Waxman: GOP proved wrong on O-Care premiums

Rep. Henry Waxman (D-Calif.) on Wednesday touted a new report from the Department of Health and Human Services, saying it proved that GOP fears of rising premiums under ObamaCare were wrong.

“The report proves conclusively that premiums in the new health insurance marketplaces are not only very affordable, but are often significantly less expensive than what was available in the individual market before reform, while offering superior coverage,” said Waxman, the ranking member of the House Energy and Commerce Committee in a letter to Chairman Fred Upton (R-Mich.).

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Waxman called the HHS report “authoritative” proof that consumers are paying less under ObamaCare.

“This new report contradicts an analysis you released a year ago, which asserted that premiums under the Affordable Care Act would rise by as much as 400 percent,” he said.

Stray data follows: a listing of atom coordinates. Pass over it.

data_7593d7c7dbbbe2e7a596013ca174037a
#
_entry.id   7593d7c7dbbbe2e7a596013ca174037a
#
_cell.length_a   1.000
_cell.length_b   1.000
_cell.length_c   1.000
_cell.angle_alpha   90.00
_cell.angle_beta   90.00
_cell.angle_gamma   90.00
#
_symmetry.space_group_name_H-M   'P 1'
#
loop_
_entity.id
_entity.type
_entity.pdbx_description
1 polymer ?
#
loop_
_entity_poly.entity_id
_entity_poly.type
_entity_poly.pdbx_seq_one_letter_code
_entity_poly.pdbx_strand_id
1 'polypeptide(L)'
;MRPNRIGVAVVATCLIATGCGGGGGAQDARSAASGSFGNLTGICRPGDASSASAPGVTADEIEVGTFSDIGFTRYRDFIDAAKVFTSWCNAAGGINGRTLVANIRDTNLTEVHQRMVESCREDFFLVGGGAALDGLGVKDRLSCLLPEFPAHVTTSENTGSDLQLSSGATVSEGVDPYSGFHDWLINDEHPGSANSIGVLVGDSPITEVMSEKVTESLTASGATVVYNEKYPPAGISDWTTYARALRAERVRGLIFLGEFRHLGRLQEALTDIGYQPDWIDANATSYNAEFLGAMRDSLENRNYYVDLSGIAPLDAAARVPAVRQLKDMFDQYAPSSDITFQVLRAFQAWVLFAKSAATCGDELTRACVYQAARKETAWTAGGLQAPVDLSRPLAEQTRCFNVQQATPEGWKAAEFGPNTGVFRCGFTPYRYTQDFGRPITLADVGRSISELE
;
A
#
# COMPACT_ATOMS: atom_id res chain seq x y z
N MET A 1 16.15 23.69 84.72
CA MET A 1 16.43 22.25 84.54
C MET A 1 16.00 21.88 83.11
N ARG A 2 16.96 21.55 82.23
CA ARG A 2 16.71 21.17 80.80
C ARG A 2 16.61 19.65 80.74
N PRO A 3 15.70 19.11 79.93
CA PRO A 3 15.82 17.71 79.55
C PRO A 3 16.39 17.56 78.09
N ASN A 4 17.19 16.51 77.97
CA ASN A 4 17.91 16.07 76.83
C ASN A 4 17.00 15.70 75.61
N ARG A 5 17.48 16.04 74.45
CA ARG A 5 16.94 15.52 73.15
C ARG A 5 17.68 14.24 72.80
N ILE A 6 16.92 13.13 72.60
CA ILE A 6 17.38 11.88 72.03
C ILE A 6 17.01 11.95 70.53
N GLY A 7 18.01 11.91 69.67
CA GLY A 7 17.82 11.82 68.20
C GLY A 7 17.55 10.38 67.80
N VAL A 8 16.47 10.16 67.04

The HHS report released Tuesday said that 3.2 million people are paying less than $100 a month for health insurance thanks to government subsidies.

It also credited new healthcare exchanges creating competition among insurers leading to a drop in premium prices, which it expects to continue during the next enrollment cycle.

The report found the average premium cost after tax credits was $82 a month down from $346.

“In several instances, your 2013 staff report cited premiums of between $158 and $179 per month as representative of premiums available on the private market before the ACA exchanges opened for business,” said Waxman.

“Even if we take your misleading data at face value, the HHS report makes clear that because of the ACA, consumers are now paying significantly less for significantly better coverage,” he added.

Critics, though, said the report was misleading and that the cost of ObamaCare’s subsidies will be too large to maintain.

The HHS report comes as both supporters and critics of ObamaCare look ahead to 2015 premium rates.

Premiums are expected to go up in many states, but the size of the increase could be crucial ahead of the midterm elections.